Liv-ex is opening the blog once again to Bordeaux grower and winemaker Gavin Quinney (@GavinQuinney).

Chateau Mauvesin 
It has been a few years since the Barton family of Château Langoa-Barton bought a château. Not since the 1820s, in fact, when Hugh Barton, having first acquired Langoa in 1821, purchased part of the Léoville estate in 1826 that would later become Château Léoville-Barton. Both Langoa and Léoville were included in the famous 1855 classification and, along with Château Mouton-Rothschild, are the only châteaux since 1855 to remain under the same family ownership. Anthony Barton and his daughter Lilian run the two Saint-Julien estates today.

So when Lilian told me last Friday, on the final day of their harvest, that they had just purchased a property called Château Mauvesin in Moulis, I was quite surprised.

“The previous owner wanted to keep it quiet until after everything was signed in August. Since then we’ve invested in a lot of equipment for the new vintage but haven’t told anyone.” Intrigued, and with an invitation to go and have a snoop, I drove the short distance down the D2 from Saint-Julien to Moulis, an appellation that includes the famous château names of Chasse-Spleen and Poujeaux. Château Mauvesin lies just off the D1215, near Castelnau-de-Médoc, and no doubt many people in the wine trade have driven straight past the entrance without ever noticing the small sign, on their way up to Pauillac via Listrac.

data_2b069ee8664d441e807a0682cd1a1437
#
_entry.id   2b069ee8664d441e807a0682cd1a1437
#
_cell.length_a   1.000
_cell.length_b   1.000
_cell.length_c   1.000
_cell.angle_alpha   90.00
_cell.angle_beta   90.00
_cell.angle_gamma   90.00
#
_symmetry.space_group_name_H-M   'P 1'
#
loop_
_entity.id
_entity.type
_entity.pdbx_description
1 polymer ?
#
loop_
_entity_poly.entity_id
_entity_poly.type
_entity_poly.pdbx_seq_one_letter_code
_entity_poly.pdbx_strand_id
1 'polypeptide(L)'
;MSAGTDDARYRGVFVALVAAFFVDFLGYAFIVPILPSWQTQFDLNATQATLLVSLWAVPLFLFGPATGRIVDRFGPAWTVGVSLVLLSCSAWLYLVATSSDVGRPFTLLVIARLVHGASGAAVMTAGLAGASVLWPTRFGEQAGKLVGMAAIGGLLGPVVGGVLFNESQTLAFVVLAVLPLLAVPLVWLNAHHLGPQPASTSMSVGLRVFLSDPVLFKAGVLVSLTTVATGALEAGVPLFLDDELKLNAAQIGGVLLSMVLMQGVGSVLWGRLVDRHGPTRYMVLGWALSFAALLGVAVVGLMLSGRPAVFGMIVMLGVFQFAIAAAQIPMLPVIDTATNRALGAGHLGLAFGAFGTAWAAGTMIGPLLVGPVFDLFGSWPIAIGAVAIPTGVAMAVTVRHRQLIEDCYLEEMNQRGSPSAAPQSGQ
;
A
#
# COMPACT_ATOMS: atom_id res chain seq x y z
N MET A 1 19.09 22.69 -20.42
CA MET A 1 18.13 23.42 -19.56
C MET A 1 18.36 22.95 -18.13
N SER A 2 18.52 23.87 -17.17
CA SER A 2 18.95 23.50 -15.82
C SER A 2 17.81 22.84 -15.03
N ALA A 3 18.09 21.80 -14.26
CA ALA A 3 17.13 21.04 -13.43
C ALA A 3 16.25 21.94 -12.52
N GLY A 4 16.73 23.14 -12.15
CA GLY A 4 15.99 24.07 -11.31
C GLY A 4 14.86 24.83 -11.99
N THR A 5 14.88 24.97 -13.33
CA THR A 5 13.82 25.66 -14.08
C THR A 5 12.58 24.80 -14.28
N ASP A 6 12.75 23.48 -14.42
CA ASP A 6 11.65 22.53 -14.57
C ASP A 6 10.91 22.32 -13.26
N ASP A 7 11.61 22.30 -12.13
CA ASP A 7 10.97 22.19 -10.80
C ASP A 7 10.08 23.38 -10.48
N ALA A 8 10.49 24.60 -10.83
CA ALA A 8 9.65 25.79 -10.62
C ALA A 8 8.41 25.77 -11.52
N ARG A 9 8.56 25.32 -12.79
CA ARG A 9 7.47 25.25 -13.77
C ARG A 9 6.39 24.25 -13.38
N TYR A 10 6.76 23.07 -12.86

It’s a beautiful estate, with 48 hectares of vines in a single block surrounding the château, complete with parkland and a lake. Forty of those hectares, which are planted with Merlot and Cabernet Sauvignon in roughly equal measure, are in the Moulis appellation, the rest being Haut-Médoc.

The property has been owned by the Baritault du Carpia family and their predecessors since the late 15th century (making the Bartons look like Johnny-come-latelies) and the imposing, classically proportioned château was built in 1853. Lilian Barton and her husband Michel Sartorius, who beat off foreign competition to buy the place (you’d never guess where from), will live at the château with their two grown-up children. Under the terms of the sale, the previous owner’s elderly mother will continue to live there with them.

The chai, where the wine is made, is a short walk from the château, and 20 gleaming stainless steel, temperature-controlled vats have just been installed in what had previously been the barrel cellar. “Only there weren’t any barrels left to worry about,” Lilian said.

The contrast of the Barton’s new ambition with the old regime is symbolised by the state-of-the-art sorting machine located next to the traditional concrete receiving bin into which the grapes used to be tipped. The Bartons have finished harvesting the Merlot and are making a start on the later-ripening Cabernet this week.

Château Mauvesin is currently sold in French supermarkets, in the main, but this is likely to change. I bought the 2010 in Carrefour and it’s a decent enough wine. There is, however, more than enough character and sense of place to suggest that there’s a rosier future ahead.

The cunning plan, as it stands, is to call the new wine Château Mauvesin-Barton. After all, sticking the word Barton on the end of a château name hasn’t done them any harm.